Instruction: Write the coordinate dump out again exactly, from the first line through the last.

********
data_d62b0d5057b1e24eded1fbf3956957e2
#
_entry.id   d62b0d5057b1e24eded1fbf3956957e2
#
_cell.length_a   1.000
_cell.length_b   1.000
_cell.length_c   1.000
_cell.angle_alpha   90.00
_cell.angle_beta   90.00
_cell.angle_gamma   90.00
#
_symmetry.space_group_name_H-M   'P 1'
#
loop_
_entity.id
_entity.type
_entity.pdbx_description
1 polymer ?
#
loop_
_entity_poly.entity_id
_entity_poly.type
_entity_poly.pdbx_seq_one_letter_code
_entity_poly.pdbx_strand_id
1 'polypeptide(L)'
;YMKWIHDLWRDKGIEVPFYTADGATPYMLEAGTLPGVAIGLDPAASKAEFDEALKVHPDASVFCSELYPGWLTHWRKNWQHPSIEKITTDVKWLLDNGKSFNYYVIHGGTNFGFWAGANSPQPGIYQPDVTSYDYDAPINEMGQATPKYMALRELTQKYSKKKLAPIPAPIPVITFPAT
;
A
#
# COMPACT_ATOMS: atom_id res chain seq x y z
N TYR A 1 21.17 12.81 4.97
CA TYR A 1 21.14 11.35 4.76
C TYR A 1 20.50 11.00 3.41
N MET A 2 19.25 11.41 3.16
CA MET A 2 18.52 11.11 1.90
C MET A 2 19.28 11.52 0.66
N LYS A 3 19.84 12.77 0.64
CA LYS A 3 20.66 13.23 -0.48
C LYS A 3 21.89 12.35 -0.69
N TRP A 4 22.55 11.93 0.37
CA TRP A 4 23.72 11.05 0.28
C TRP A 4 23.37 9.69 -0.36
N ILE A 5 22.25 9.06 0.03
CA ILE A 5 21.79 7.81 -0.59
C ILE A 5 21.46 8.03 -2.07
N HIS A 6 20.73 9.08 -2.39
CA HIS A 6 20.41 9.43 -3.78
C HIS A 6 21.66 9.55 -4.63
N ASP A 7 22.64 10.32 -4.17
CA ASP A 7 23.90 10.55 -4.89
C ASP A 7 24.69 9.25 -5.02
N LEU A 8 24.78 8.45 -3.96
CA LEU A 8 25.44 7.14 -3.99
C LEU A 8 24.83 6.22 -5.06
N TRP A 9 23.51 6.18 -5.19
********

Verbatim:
data_d62b0d5057b1e24eded1fbf3956957e2
#
_entry.id   d62b0d5057b1e24eded1fbf3956957e2
#
_cell.length_a   1.000
_cell.length_b   1.000
_cell.length_c   1.000
_cell.angle_alpha   90.00
_cell.angle_beta   90.00
_cell.angle_gamma   90.00
#
_symmetry.space_group_name_H-M   'P 1'
#
loop_
_entity.id
_entity.type
_entity.pdbx_description
1 polymer ?
#
loop_
_entity_poly.entity_id
_entity_poly.type
_entity_poly.pdbx_seq_one_letter_code
_entity_poly.pdbx_strand_id
1 'polypeptide(L)'
;YMKWIHDLWRDKGIEVPFYTADGATPYMLEAGTLPGVAIGLDPAASKAEFDEALKVHPDASVFCSELYPGWLTHWRKNWQHPSIEKITTDVKWLLDNGKSFNYYVIHGGTNFGFWAGANSPQPGIYQPDVTSYDYDAPINEMGQATPKYMALRELTQKYSKKKLAPIPAPIPVITFPAT
;
A
#
# COMPACT_ATOMS: atom_id res chain seq x y z
N TYR A 1 21.17 12.81 4.97
CA TYR A 1 21.14 11.35 4.76
C TYR A 1 20.50 11.00 3.41
N MET A 2 19.25 11.41 3.16
CA MET A 2 18.52 11.11 1.90
C MET A 2 19.28 11.52 0.66
N LYS A 3 19.84 12.77 0.64
CA LYS A 3 20.66 13.23 -0.48
C LYS A 3 21.89 12.35 -0.69
N TRP A 4 22.55 11.93 0.37
CA TRP A 4 23.72 11.05 0.28
C TRP A 4 23.37 9.69 -0.36
N ILE A 5 22.25 9.06 0.03
CA ILE A 5 21.79 7.81 -0.59
C ILE A 5 21.46 8.03 -2.07
N HIS A 6 20.73 9.08 -2.39
CA HIS A 6 20.41 9.43 -3.78
C HIS A 6 21.66 9.55 -4.63
N ASP A 7 22.64 10.32 -4.17
CA ASP A 7 23.90 10.55 -4.89
C ASP A 7 24.69 9.25 -5.02
N LEU A 8 24.78 8.45 -3.96
CA LEU A 8 25.44 7.14 -3.99
C LEU A 8 24.83 6.22 -5.06
N TRP A 9 23.51 6.18 -5.19